(EDITORIAL from Korea Times on May 22)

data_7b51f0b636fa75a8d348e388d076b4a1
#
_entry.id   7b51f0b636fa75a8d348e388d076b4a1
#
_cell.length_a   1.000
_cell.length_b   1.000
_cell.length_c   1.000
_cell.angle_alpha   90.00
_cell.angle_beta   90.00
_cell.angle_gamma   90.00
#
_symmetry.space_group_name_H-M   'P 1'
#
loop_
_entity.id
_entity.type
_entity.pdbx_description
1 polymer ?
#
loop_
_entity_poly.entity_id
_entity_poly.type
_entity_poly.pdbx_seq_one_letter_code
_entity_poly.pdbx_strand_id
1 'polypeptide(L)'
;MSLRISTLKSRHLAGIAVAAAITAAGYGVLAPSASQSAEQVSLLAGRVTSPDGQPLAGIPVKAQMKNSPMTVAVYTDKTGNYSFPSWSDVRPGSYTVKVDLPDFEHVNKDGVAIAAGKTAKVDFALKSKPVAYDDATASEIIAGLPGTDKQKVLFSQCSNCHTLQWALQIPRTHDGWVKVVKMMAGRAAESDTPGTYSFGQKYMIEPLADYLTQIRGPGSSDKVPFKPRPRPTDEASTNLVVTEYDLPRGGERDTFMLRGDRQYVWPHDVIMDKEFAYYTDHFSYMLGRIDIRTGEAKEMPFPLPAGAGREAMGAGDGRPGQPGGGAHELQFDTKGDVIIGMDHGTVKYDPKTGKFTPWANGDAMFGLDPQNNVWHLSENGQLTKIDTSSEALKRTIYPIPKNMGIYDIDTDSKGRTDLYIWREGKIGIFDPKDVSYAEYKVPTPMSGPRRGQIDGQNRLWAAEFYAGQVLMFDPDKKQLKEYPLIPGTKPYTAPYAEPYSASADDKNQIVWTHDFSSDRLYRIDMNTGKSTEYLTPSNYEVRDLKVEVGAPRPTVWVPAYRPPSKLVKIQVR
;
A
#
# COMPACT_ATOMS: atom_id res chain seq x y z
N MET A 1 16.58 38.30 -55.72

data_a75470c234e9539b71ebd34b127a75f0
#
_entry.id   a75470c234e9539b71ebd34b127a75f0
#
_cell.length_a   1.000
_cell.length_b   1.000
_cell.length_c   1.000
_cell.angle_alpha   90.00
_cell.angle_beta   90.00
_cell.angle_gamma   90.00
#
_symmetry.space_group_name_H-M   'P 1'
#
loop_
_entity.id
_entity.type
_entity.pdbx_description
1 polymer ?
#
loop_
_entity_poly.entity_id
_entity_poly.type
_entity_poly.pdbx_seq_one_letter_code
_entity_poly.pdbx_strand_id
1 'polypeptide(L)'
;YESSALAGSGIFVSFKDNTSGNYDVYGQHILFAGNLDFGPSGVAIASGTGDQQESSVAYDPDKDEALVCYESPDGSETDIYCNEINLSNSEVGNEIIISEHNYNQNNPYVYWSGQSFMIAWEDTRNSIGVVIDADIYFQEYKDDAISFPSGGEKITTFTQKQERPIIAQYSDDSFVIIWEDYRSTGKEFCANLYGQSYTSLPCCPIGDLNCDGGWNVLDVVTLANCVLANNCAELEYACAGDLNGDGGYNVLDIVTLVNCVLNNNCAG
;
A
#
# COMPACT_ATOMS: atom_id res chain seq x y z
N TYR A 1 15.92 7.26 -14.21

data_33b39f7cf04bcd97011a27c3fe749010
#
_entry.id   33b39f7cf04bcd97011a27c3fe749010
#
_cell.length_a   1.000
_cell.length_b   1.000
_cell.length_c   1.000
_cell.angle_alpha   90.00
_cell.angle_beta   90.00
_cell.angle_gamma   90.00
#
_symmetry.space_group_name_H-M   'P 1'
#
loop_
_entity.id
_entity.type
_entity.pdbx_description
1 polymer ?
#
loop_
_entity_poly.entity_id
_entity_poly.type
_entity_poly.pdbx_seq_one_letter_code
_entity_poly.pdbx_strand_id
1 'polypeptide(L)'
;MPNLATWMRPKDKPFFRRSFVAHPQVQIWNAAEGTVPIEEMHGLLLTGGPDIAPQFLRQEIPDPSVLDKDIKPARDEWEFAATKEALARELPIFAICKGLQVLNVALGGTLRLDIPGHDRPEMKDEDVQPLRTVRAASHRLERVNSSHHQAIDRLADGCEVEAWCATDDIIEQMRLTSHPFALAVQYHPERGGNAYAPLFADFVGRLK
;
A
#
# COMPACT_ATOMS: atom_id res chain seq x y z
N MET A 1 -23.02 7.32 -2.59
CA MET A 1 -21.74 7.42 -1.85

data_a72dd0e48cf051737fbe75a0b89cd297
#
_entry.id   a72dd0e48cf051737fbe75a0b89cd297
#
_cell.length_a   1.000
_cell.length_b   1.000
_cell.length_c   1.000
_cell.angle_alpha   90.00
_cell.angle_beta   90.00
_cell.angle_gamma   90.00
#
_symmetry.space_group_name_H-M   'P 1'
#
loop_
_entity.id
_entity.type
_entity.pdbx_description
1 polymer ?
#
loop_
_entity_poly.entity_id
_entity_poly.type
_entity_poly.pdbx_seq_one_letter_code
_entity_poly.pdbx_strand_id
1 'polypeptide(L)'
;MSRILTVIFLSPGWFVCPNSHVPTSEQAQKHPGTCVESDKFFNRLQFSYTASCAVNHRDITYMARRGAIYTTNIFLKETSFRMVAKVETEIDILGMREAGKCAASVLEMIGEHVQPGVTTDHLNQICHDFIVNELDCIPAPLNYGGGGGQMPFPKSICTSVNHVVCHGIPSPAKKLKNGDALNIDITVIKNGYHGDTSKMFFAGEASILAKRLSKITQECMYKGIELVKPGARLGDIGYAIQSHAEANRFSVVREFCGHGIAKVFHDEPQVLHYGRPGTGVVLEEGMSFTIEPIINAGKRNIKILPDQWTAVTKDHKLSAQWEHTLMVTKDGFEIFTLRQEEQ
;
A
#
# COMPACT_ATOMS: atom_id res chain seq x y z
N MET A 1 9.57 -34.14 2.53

An appellate court's decision last week strongly advanced the government's plan to increase the number of doctors by rejecting an injunction aimed at halting the expansion of the medical school enrollment quota. The decision offers a potential resolution to the three-month-long standoff that began with the walkout of junior doctors. Unlike the lower court, the Seoul High Court's ruling demonstrates a thorough consideration of all facets of the crisis. The court acknowledged that halting the government's plan to increase the enrollment quota would significantly impact public welfare, while also recognizing that the medical students, as eligible petitioners, would face disruptions in their education. The injunction was filed by a group composed of medical school professors, trainee doctors and physicians, questioning the necessity of the government's push to add an extra 2,000 seats annually for five years as of 2025 -- from the current 3,058 seats. The medical community should acknowledge the court's ruling and start working to bring back the junior doctors and others to the overstretched hospitals. However, the medical community has vowed to appeal to the Supreme Court. Instead of digging trenches, it is imperative for both the government and the medical community to honor the court's decision and resume dialogue, recognizing that realistic alternatives are currently lacking. The past three-month standoff has shed light on many sides of Korea's medical sector. The overreliance on junior doctors at major hospitals, the lack of essential field practitioners such as pediatricians, emergency treatment and an aging population that needs more doctors. What we have learned is that the medical community is the most powerful group of workers, in terms of collective action. More than 12,000 junior doctors have walked out since Feb. 20. In the process, patients and all doctors, including those who participated in the walkout, are undoubtedly suffering. Neighboring nations are closely watching how the government and the medical community navigate this crisis and restore top-tier medical services. Particularly noteworthy is the government's indication of recruiting foreign-licensed doctors through a stringent vetting process. The latest statistics offer a glimmer of hope. Last week, the Ministry of Health and Welfare reported that over 67.5 percent of fellow doctors -- those who completed training and are on the path to becoming medical school teachers -- have registered at the nation's 100 training hospitals. This marks a twofold increase from the 33.6 percent recorded in late February. However, the number of returning junior doctors remains minimal, still in the single digits so far. Time is of the essence. The situation demands an attempt to find a speedy exit from the stalemate toward a resolution. Recent polls indicate that a significant majority of Koreans, standing at 72.4 percent, support the quota hike and other medical reforms, recognizing their importance as Korea's population continues to age. The government ur ged universities to swiftly finalize plans for the academic year 2025, providing clarity for applicants. It's crucial for junior doctors to return promptly to qualify for the fellowship test scheduled for this year. Criticism against the court ruling and accusations verging on personal attacks won't help the situation. In particular, Lim Hyun-taek, the new president of the Korean Medical Association, should avoid making accusations that the judge in the case may have been influenced by offers of a Supreme Court bench job. Both the government and the medical community must take decisive action and engage in innovative consultation, such as negotiating from a blank slate for the 2026 academic year. The Seoul High Court highlighted that the government's commitment to increasing the quota by an "extra 2,000 seats" was not adequately substantiated. Allowing this medical crisis to persist is likely to accelerate its consequences, which will not dissipate easily. Source: Yonhap News Agency